Fable III - Bowerstone

- Bowerstone


Welcome back to Albion, fans. It’s only been two years to us, but Albion has gone through an age of change that now puts us fifty years ahead of the events of the last game, and there’s a lot to discover and rediscover once again.

The streets are dirtier this time out, there’s also a tyrant on the throne, and the hero happens to be the king’s brother (or sister, depending on your choice) who has decided it’s time to fight to take over the kingdom before all is ruined.

Like the city, the game has changed a lot since the last edition, and while I’ve only just started hacking my way through the world, I’m pretty excited by what I’ve seen so far.

Over the next couple of weeks I’m going to explore the game and give you a sort of travel log through the game, as well as stories about its inhabitants.

Starting out last night, I spent about an hour with the game, which gave me time to pick a character style and start on the heroes journey. The first and only real “menu” screen I saw for that entire time was the initial page where you choose whether you’ll play the prince or princess in the tale, and that was it, I was off on the adventure. Unlike other games where you can change your character’s body type, Fable III once again lets you customize your character through actions, rather than in a menu screen.

The first customization comes just after the game loads as your butler, Jasper (voiced by ), gives you the choice of wearing a fancy outfit, or more practical clothes. This choice is one of many that will help shape not only how your character looks, but how characters respond to you in the game.

After you get dressed, you’ll step out of the castle and immediately notice the only flaw I found in the game so far: interactions.

On the steps leading out of the castle you’ll start meeting guards and other people, and if you choose to interact with a few of them you’ll notice that each person pretty much reacts the same way, and you can only interact with people one of two ways – by shaking hands or belching. Technically you don’t need to interact with NPCs much, but if you do, you’re going to get annoyed quickly.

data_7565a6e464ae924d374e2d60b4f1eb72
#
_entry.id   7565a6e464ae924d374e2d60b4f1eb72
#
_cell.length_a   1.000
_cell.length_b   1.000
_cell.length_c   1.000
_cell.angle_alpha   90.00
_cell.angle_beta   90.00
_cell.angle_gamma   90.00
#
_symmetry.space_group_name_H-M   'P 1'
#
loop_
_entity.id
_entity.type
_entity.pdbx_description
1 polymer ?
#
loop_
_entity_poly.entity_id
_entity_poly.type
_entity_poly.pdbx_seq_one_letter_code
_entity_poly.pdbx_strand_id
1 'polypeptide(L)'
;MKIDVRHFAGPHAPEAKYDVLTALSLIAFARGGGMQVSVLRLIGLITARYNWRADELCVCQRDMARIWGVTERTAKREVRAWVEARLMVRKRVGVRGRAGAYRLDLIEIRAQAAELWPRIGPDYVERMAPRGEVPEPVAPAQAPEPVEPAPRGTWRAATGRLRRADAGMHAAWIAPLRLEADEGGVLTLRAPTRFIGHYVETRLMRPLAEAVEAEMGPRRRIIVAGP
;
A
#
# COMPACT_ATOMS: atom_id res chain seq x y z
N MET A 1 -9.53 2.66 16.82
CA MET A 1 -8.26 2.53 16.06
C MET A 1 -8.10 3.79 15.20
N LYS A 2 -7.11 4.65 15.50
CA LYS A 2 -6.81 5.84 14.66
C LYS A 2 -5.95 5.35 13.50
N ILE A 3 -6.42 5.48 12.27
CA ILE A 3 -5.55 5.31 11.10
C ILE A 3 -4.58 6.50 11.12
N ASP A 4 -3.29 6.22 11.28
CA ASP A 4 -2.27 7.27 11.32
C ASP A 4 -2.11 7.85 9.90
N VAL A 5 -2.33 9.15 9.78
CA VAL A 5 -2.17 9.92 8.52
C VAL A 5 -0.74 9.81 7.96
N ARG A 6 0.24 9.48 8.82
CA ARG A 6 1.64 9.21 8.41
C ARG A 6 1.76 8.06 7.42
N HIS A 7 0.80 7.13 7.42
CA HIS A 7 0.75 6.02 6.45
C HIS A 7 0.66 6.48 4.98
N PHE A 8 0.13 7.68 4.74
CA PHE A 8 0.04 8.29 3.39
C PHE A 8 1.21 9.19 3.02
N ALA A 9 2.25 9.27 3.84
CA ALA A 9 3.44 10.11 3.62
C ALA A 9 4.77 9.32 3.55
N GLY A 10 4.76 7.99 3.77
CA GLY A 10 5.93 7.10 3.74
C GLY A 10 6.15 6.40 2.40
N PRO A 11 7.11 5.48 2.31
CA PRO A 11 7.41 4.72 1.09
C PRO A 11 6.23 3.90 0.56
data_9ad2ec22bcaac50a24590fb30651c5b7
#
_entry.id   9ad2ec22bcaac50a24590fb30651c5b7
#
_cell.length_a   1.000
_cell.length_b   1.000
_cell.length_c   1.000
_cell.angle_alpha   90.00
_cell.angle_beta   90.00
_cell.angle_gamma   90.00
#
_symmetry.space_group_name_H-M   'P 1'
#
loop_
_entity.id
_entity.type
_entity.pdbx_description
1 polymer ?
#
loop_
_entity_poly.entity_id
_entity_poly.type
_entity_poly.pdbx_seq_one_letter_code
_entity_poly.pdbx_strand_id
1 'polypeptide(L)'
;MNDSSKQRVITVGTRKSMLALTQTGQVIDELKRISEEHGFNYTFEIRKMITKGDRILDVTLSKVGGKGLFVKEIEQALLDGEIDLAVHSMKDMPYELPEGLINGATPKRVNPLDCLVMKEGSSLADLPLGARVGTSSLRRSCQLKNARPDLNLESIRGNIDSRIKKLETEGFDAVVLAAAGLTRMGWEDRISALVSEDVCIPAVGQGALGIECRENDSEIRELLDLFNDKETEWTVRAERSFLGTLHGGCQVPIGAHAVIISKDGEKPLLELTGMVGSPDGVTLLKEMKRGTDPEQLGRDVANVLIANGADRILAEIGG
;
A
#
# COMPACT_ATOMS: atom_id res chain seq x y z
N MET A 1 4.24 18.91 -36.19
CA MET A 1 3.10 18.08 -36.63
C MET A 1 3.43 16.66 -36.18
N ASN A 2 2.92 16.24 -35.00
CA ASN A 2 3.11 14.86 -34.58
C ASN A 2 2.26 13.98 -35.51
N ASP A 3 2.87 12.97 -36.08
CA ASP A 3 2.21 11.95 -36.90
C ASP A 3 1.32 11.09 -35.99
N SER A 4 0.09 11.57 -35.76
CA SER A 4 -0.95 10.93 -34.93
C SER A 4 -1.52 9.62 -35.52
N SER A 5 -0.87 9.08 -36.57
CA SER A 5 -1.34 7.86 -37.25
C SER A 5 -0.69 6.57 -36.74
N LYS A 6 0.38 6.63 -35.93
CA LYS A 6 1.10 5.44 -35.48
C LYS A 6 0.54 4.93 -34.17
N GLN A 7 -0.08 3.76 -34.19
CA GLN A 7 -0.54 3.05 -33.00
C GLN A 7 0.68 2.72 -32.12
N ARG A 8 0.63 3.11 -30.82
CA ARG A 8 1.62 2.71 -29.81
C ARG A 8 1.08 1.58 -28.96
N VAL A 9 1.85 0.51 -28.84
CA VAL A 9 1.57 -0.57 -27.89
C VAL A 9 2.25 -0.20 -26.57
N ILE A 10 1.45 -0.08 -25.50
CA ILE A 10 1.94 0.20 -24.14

While the developer, Lionhead Studios, has gone out of their way to get rid of the on-screen displays for health bars or anything else, the one thing you’ll see a lot is floating icons to let you know the interactions you can perform. At first you’ll only have a few, but as you do things, your character will get more options and take on a specific personality.

That lack of a heads-up display changes something else though. Shortly after you make the first pivotal decision in the game, you’ll escape the castle and discover that you’re a Hero. With this new status you earn the ability to cast spells, but unlike in previous games you can’t really adjust your spells as you go along. The roleplaying elements of the game have been removed in favour of more open gameplay, so now you just cast your spell and apparently don’t need to worry about spell energy or choosing how the spell works at higher levels.

Escaping through tunnels under the castle, you’ll fight off some bats, and you pretty much just have to keep blasting away. This takes a lot of the strategy out of the game, but I won’t deny it also makes it a bit more fun. I’m a huge fan of classic RPG games, but starting off in Fable III I’m curious how I’ll feel about this system in the end. Right now it’s pretty amusing.

The only other notable change so far in the game is that, on meeting Theresa (voiced by ), you’ll find out that your quest to overthrow the throne will involve finding supporters to back your cause. Once you have enough support, you can fight to become King.

Anyway, so far that’s as far as I’ve gotten, but I’ll post again soon with another update from Fable III. I’m curious to know what other gamers think of the game so far, so be sure to post your comments below.

About The Author

W. Andrew Powell
Editor-In-Chief

W. Andrew Powell lives, sleeps, eats, and breaths movies and entertainment. Since launching The GATE in 1999 Andrew has enjoyed being a pest to any publicist who would return his calls. In his "spare time," Andrew is also an avid photographer, and writes about leisure travel and hotels around the world.

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